Clinton Pre-K Proposal Targets Gap Created by Parents’ Education

Children are much more likely to attend a pre-K program if their parents are well-educated.

Former United States Secretary of State Hillary Clinton attends a roundtable discussion held by Univision between parents of elementary school children and politicians regarding language learning and preschool on February 4, 2014 in New York City.
National Journal
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Janie Boschma
June 16, 2015, 12:19 p.m.

Hil­lary Clin­ton on Monday an­nounced a pro­pos­al that would give every 4-year-old child ac­cess to a high-qual­ity preschool pro­gram with­in 10 years. Clin­ton’s pro­pos­al builds on Pres­id­ent Obama’s Preschool for All pro­gram, which wasn’t in­cluded in Con­gress’s an­nu­al budget.

Cur­rently, 44 states provide pub­licly fun­ded pre-K pro­grams, up from 40 a year ago. Clin­ton’s plan would provide states with ad­di­tion­al fed­er­al fund­ing to ex­pand those pro­grams, in the hopes that it gives “chil­dren a hand up to­wards high­er achieve­ment in their edu­ca­tion and bet­ter pro­spects for lifelong eco­nom­ic op­por­tun­ity,” ac­cord­ing to a cam­paign press re­lease.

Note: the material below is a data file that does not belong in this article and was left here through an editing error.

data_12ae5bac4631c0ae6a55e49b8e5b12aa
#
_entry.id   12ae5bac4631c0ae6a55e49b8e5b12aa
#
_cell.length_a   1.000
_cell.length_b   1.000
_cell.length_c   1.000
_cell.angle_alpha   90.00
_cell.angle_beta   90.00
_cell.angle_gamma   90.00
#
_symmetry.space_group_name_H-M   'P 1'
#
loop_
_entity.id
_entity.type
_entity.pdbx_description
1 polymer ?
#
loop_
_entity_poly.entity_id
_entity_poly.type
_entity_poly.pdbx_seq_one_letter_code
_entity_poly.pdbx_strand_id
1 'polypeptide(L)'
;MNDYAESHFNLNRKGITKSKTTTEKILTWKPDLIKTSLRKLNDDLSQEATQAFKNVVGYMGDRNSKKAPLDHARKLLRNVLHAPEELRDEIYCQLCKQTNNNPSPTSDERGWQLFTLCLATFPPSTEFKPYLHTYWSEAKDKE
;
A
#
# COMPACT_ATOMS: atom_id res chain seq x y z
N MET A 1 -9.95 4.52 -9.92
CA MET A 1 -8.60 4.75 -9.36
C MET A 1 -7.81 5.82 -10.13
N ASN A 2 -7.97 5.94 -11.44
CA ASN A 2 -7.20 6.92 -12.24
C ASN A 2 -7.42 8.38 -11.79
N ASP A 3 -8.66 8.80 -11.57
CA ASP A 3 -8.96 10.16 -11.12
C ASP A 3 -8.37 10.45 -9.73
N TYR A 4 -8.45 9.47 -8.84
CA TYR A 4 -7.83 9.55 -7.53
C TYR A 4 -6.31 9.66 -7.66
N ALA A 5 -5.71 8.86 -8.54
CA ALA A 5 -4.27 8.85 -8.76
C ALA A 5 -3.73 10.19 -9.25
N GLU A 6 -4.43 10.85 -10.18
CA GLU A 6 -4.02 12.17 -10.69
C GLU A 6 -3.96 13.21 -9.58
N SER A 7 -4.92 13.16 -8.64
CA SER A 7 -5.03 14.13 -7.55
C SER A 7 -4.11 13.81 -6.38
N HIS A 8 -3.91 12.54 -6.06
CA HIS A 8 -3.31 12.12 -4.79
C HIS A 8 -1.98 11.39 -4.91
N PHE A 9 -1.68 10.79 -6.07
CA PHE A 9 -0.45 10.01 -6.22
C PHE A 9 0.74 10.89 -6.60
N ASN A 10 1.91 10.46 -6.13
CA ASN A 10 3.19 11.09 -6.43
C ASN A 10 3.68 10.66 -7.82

Today, 68 per­cent of 4-year-olds are en­rolled in some sort of pre-primary pro­gram, ac­cord­ing to data from the Na­tion­al Cen­ter for Edu­ca­tion Stat­ist­ics. But NCES data shows a class di­vide among chil­dren’s ac­cess to pre-primary edu­ca­tion. En­roll­ment in either a preschool or kinder­garten pro­gram for 3- to 5-year-olds in­creases con­versely with par­ents’ edu­ca­tion level.

Just over half of chil­dren whose par­ents didn’t gradu­ate high school are en­rolled in a pre-primary pro­gram. The share of chil­dren en­rolling in­creases stead­ily with each tier of par­ents’ highest level of edu­ca­tion. That in­creases to 64 per­cent for chil­dren born to par­ents with an as­so­ci­ate’s de­gree, 70 per­cent for those with col­lege-edu­cated par­ents, and 75 per­cent for kids whose par­ents have a gradu­ate or pro­fes­sion­al de­gree.

Clin­ton’s pro­pos­al stands to provide the biggest boost to Latino chil­dren ages 3 to 5, 57 per­cent of whom en­roll in a pre-primary pro­gram, ac­cord­ing to 2013 NCES data. By com­par­is­on, at least 64 per­cent of their White, Black, and Asi­an peers en­rolled.

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